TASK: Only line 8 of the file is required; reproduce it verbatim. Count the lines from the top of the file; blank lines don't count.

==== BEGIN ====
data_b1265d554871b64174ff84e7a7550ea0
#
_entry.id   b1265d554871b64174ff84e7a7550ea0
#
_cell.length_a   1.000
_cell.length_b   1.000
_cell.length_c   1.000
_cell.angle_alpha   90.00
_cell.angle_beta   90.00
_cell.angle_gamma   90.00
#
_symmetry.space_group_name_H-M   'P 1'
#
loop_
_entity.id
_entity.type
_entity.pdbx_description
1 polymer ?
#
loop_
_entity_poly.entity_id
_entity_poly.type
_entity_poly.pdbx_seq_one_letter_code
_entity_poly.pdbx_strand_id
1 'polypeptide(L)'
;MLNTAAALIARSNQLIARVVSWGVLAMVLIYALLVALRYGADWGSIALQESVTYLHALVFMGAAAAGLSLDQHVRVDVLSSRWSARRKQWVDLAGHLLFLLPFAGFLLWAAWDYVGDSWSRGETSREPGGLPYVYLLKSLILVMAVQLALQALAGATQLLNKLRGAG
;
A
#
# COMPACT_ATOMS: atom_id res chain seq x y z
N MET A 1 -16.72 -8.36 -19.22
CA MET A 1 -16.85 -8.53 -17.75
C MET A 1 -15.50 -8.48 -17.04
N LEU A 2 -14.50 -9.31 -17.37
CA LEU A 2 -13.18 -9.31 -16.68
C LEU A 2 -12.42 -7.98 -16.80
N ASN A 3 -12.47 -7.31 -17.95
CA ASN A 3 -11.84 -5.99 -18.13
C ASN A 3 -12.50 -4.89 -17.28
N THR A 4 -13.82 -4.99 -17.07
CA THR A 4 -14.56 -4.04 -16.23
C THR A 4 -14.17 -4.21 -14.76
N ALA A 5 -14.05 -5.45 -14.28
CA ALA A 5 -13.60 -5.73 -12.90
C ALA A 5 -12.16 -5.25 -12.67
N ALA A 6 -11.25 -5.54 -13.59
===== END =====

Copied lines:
_cell.angle_alpha   90.00